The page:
table, so as a consequence the frequency components of the signal should have changed only a
little. Table 2 shows the change of the acceleration, displacement and the calculated frequency
with respect to the change of the Air-Fuel mixture Richness and the Engine speed.

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The Effects of Air-Fuel Ratio on Automobiles Vibrations

Table 2: The change of the acceleration, displacement and the calculated frequency with respect to the
change of the Air-Fuel mixture richness and the engine speed.

The Stoichiometric mixture has the same frequency as the lean mixture at low Engine
speeds, and then the difference starts to appear at higher Engine speeds, that’s because the
Stoichiometric and the lean mixtures nearly uses the same amount of Oxygen and it's just that
the fuel amount isn't the same. At higher speeds the Stoichiometric mixture gives higher
frequencies as the large load needs a large power produced by the Engine which the lean
mixture can't do it efficiently. As a result for the experiment we can assume that the lower the
equivalence ratio (λ), and the higher the Richness of mixture, give a higher frequency and
vibrations. The trend of acceleration and frequency is the same (direct linear proportion) with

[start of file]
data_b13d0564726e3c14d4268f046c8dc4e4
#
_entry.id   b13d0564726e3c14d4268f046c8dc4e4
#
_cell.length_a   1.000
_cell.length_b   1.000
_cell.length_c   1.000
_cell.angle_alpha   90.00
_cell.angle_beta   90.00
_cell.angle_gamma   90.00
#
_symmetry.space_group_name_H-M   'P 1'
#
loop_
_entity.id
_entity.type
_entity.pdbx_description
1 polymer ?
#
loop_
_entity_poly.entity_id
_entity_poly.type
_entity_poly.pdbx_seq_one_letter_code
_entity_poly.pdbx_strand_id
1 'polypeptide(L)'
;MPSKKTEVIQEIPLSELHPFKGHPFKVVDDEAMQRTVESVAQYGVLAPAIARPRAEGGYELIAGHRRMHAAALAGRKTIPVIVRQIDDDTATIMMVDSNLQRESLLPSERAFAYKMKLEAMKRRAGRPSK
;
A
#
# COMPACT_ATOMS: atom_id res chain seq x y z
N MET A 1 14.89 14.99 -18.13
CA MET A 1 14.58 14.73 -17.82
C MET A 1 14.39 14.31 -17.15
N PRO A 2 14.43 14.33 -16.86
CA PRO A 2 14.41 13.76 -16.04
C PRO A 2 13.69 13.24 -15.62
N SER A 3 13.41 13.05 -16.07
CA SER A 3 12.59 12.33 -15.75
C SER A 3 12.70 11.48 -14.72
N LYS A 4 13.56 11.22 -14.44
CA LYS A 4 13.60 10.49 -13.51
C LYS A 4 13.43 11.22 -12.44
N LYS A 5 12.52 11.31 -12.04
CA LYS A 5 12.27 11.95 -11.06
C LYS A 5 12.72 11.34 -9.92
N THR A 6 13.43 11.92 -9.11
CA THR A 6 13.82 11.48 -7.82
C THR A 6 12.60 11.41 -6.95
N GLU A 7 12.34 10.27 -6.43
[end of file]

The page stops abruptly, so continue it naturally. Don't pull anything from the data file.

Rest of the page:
the Engine speed, while the displacement has an opposite trend, as shown in Figure 5 to 8.

Figure 5 Vibrations amplitude and acceleration as a function with engine speed at Stoichiometric mixture

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Sayel M. Fayyad, Abdel Salam Alsabagh, Fadi Alfaqs, Nehad A. Darweesh and Ahmad S. Awad

Figure 6 Vibrations amplitude and acceleration as a function with engine speed at Lean mixture

Figure 7 Vibrations amplitude and acceleration as a function with engine speed at Rich mixture

Figure 8 Engine frequency at variable RPM and mixture type (all frequency values/10)

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The Effects of Air-Fuel Ratio on Automobiles Vibrations

It can be noticed that at low engine RPM values the rich mixture the engine has more
frequency values than that of Stoichiometric and lean mixtures and this is continued to the 2000
RPM then the values of frequencies are of equal values till 2500 RPM then the values of
frequencies return to be scattered the rich mixture has more values of frequencies (18 Hz), and
12.8 Hz for lean mixture while it is about 15.3 for Stoichiometric.

The experimental results showed that with the increase of the air-fuel equivalence ratio of a gas
engine operating at a constant speed, the amplitudes of the measured signals and spectrum
decreased as well as their RMS values – the power content. This means that numerical results
of the basis vibration diagnostic methods are able to show correlations and trends between the
air fuel ratio and the vibration of a gasoline engine. Based on this observation it can be
concluded that the high frequency vibrations caused by the combustion may be detectable with
proper algorithms related with the amount of oxygen used in the combustion.

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Sayel M. Fayyad, Abdel Salam Alsabagh, Fadi Alfaqs, Nehad A. Darweesh and Ahmad S. Awad